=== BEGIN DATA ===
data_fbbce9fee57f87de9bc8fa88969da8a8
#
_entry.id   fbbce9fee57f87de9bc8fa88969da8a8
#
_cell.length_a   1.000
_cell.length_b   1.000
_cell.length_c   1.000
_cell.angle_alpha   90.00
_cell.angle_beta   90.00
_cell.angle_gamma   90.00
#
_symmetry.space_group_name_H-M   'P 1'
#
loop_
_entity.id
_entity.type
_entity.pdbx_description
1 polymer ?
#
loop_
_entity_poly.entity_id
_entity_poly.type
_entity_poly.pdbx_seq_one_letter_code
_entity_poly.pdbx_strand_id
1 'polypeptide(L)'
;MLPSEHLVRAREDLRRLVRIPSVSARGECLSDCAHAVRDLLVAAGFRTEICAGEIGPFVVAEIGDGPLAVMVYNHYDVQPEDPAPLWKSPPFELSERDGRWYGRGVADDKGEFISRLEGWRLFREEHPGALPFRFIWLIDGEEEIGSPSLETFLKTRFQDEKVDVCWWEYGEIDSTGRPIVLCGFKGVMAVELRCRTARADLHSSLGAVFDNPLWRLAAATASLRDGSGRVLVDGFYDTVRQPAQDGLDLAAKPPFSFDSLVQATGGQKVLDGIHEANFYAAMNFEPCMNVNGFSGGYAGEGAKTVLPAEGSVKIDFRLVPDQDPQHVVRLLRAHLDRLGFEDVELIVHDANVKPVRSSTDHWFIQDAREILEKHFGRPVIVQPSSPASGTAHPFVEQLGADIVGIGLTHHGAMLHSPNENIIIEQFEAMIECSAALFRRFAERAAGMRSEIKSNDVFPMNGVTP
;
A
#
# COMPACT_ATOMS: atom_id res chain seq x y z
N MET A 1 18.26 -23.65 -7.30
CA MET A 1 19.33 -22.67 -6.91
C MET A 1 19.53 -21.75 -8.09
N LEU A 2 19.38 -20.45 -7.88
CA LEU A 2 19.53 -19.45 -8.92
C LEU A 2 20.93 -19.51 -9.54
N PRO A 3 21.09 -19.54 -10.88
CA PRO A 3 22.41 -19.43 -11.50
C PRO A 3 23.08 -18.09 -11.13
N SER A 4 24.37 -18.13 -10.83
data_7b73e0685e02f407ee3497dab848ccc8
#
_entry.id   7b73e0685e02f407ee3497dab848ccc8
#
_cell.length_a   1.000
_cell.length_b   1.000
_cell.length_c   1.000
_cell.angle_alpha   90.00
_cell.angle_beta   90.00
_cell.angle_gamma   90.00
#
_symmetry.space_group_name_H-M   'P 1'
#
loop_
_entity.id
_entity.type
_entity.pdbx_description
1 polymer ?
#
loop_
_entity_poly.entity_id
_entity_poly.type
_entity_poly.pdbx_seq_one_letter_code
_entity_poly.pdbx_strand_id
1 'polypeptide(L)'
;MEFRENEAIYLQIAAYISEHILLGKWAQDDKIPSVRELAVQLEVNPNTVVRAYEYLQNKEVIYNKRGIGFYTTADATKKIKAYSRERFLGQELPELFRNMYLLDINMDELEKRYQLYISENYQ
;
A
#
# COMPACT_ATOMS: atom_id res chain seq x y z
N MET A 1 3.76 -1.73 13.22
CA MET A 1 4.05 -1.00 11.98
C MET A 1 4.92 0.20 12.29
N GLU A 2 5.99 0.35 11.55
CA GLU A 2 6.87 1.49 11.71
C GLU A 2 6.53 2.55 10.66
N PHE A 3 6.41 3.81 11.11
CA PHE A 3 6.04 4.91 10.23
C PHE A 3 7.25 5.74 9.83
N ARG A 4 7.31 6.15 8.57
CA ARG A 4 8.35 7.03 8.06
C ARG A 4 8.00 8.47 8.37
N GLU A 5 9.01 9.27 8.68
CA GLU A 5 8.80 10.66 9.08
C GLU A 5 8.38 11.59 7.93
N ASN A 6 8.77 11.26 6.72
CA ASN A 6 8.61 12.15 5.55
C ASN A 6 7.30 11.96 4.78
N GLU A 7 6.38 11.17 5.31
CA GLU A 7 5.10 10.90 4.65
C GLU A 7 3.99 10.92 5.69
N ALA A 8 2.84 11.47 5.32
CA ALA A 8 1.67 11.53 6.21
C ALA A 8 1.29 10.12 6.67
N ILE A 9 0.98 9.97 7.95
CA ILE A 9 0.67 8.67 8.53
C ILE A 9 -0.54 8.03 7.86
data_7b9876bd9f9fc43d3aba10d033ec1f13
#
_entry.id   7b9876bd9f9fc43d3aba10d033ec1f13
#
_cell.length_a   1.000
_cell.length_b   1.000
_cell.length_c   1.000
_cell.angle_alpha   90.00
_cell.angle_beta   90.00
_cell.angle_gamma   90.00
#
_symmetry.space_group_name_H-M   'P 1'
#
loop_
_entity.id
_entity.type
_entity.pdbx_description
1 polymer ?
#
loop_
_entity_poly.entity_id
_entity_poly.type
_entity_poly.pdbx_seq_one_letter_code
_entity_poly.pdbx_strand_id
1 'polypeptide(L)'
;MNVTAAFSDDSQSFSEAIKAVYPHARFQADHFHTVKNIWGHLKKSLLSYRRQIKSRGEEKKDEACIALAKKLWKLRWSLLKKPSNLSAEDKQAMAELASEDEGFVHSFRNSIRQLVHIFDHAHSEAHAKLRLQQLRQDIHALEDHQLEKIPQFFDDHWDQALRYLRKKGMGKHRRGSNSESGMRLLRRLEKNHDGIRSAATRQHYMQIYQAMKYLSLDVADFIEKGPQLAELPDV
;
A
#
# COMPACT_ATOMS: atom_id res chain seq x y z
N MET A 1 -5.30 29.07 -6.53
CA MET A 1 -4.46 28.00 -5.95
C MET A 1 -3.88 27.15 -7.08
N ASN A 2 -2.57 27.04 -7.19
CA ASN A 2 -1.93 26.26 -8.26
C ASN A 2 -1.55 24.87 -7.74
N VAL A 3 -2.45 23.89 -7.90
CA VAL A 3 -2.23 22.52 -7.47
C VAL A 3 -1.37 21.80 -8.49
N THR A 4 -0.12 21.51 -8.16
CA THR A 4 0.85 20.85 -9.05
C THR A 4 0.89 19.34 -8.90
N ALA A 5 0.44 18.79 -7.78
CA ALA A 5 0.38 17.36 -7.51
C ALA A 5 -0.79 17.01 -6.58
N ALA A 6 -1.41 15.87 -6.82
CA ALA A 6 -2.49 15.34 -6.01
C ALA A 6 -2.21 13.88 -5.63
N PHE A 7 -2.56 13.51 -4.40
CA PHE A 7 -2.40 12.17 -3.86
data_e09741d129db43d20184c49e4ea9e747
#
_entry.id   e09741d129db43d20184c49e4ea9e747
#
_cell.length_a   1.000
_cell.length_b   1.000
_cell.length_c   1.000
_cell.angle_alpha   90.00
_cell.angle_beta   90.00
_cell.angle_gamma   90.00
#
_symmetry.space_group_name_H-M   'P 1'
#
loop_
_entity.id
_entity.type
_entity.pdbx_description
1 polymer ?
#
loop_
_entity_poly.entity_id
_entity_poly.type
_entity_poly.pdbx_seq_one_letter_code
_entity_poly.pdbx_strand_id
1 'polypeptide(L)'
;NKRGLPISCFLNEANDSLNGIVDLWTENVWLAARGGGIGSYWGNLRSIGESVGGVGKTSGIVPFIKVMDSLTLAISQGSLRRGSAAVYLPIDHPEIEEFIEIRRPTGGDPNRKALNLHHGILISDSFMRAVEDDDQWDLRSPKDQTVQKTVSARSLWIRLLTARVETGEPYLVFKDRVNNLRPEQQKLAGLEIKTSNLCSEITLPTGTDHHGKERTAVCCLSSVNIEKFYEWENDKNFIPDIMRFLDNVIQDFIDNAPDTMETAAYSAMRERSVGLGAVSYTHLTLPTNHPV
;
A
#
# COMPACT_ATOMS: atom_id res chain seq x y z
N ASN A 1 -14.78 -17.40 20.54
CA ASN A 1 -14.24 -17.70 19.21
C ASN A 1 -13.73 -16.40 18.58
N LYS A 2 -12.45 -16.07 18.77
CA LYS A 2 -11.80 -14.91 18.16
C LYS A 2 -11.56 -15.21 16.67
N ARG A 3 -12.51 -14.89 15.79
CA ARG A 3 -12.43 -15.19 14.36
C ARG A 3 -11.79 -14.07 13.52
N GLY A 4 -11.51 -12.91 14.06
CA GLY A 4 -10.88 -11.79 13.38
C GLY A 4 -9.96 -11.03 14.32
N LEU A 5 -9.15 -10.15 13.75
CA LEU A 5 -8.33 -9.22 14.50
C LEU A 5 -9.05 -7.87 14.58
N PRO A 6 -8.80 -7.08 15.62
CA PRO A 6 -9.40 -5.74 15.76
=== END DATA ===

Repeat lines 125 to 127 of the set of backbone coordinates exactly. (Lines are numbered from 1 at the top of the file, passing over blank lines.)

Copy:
A
#
# COMPACT_ATOMS: atom_id res chain seq x y z